3. Quality – Work With the Best Tool
With creative editing in Lightroom, you want to ensure quality is not compromised in the end. Many of you might have actions in Photoshop that you use because you like those tools better. Luckily, you can convert actions into LUTs in Photoshop so as to not compromise any aspects of your image. Open an image into Photoshop, and apply an action to get started. Now, keep in mind, only adjustment layers will save, so you will need to ditch an image layer. First, select all the adjustment layers you want to export. Then, go into the top menu bar, and select Export>Color Lookup Tables. You will need to name this file and leave everything else as is. Choose to name and save it in a convenient location.
Once this is completed, open an unedited image into Adobe Camera Raw and go to the Presets tab to save a new profile. After you name and choose which group to add the profile to, check the Color Lookup Table box to choose the correct table we created earlier, and look for the .CUBE file. Then, you can relaunch Lightroom and apply your new preset. Exporting LUTs from Photoshop into Lightroom Profiles makes it so you don’t compromise image integrity. It also saves you on all those actions you have not using.
4. Variety – Apply Multiple Styles
When I edit for corrective aspects in Lightroom, I want consistency across my images, mainly in the skin tones. My client should not shift from scene to scene, even when the color of light does. For my creative edits, I work to be cohesive, so there is some variety, but I am not confusing the client, and am always sticking to my brand. Having the ability to group, manage and apply custom profiles makes this possible. Seeing what the profile looks like on an image and adjusting the Amount are huge positives. This is a completely new option, as most sliders pertain to a single adjustment.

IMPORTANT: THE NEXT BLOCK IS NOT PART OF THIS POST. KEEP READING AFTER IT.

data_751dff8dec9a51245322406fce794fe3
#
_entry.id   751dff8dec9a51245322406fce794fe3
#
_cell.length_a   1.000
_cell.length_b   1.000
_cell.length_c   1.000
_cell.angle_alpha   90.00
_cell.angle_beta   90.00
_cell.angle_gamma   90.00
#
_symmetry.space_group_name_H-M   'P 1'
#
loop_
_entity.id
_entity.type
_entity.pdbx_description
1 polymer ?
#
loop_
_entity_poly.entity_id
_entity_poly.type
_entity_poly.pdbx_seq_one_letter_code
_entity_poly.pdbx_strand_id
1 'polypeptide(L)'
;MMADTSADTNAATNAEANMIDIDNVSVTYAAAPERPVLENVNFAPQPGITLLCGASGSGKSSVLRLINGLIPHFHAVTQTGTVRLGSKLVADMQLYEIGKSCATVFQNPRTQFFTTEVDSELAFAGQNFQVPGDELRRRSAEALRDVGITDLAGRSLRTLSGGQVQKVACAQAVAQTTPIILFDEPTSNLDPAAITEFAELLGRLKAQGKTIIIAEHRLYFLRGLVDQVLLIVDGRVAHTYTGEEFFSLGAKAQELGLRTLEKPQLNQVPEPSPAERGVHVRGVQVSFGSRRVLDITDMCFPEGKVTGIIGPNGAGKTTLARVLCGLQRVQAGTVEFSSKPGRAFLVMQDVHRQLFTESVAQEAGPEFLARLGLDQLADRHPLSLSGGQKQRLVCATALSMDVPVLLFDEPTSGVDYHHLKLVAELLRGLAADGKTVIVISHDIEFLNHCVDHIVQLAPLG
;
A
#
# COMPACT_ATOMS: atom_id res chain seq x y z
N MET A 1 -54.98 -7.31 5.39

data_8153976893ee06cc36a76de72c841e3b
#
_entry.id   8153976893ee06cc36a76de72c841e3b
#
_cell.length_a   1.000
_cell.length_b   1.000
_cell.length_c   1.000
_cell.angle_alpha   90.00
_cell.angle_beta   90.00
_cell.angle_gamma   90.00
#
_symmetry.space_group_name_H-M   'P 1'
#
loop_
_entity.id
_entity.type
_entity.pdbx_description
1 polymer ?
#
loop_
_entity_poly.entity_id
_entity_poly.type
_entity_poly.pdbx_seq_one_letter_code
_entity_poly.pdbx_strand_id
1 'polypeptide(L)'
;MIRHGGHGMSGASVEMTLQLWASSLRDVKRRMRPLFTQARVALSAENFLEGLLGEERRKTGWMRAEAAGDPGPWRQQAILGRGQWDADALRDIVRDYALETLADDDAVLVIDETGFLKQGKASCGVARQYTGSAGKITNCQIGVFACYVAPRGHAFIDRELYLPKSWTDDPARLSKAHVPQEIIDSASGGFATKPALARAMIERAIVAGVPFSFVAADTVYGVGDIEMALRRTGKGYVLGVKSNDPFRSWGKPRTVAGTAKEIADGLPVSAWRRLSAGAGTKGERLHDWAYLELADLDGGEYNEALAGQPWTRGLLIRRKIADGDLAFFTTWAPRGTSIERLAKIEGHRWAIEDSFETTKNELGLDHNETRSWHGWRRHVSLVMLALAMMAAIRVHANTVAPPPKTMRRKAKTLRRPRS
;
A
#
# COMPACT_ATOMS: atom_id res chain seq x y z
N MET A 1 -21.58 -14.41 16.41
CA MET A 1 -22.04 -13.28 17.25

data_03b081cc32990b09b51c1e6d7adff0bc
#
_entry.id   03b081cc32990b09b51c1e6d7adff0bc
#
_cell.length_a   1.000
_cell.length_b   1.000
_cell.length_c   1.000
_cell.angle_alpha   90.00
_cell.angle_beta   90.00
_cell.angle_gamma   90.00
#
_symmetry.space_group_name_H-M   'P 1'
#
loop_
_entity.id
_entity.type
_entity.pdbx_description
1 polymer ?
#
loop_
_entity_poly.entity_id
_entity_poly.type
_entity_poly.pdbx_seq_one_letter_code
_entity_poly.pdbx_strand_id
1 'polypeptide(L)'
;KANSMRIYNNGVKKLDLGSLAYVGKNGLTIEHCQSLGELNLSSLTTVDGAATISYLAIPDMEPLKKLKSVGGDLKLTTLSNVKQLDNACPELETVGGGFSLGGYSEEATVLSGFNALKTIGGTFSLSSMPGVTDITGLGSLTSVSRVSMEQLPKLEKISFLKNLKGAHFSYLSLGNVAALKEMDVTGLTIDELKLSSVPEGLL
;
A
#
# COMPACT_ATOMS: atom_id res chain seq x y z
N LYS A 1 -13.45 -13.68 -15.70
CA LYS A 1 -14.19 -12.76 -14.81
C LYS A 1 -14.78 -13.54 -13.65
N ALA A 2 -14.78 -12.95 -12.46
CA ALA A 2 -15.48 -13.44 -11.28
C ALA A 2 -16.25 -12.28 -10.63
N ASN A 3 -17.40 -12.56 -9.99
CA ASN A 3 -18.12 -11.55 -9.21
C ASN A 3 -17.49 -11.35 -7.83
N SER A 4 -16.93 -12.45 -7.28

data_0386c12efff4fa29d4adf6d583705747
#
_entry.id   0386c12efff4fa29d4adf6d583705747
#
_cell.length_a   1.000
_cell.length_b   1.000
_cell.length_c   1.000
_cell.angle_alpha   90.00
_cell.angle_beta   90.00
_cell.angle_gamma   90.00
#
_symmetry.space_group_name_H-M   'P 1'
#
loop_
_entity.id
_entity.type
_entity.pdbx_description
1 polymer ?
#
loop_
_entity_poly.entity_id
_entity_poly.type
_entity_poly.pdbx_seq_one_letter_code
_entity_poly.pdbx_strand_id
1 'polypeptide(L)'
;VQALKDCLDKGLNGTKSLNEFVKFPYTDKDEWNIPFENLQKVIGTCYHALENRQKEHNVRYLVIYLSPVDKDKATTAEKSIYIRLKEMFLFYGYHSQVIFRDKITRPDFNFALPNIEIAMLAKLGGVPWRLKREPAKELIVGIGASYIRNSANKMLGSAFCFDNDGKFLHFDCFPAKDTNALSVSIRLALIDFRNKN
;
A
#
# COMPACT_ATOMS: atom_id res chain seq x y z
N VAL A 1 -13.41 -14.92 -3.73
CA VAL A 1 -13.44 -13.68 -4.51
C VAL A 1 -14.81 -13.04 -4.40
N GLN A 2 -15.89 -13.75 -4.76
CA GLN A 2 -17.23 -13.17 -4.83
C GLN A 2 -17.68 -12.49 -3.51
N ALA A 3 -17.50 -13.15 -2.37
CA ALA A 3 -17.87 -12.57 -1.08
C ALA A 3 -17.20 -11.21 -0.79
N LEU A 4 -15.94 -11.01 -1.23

The Amount slider allows you to tone back on some images while amplifying on others to push for more cohesiveness. In Lightroom, you can create virtual copies as well, so you can keep spare copies of your color-corrected files, black & whites, etc. You can select all images in grid mode, then hold command while striking the apostrophe key to duplicate all your files instantly. Next, you can apply any profiles you want in order to start adding a variety of creative styles to your images. You can offer this as a luxury service for top packages so your client can feel like they are getting a full service. Better for you to convert and control edits instead of them doing it.
5. Convenient – One Place for Editing
In the end, I want to work in a single place for all my editing, and Lightroom makes this so convenient. The ability to take actions from Photoshop and apply them as a Profile in Lightroom is huge for my workflow. Beyond that, I can instantly apply them to multiple images with a single click. Then, I will refine each scene with the Amount slider if the effect is too heavy. With the convenience of editing, I do not have to compromise on quality—this is what custom profiles allows me to do.
If I haven’t convinced you to try this out in Lightroom, I don’t know a better way to spell it out for you. Building custom profiles is simple and efficient, and it gives you quality, variety, and the convenience of working in a single program. There’s no better time than now to start building your arsenal of profiles to get ready for busy season.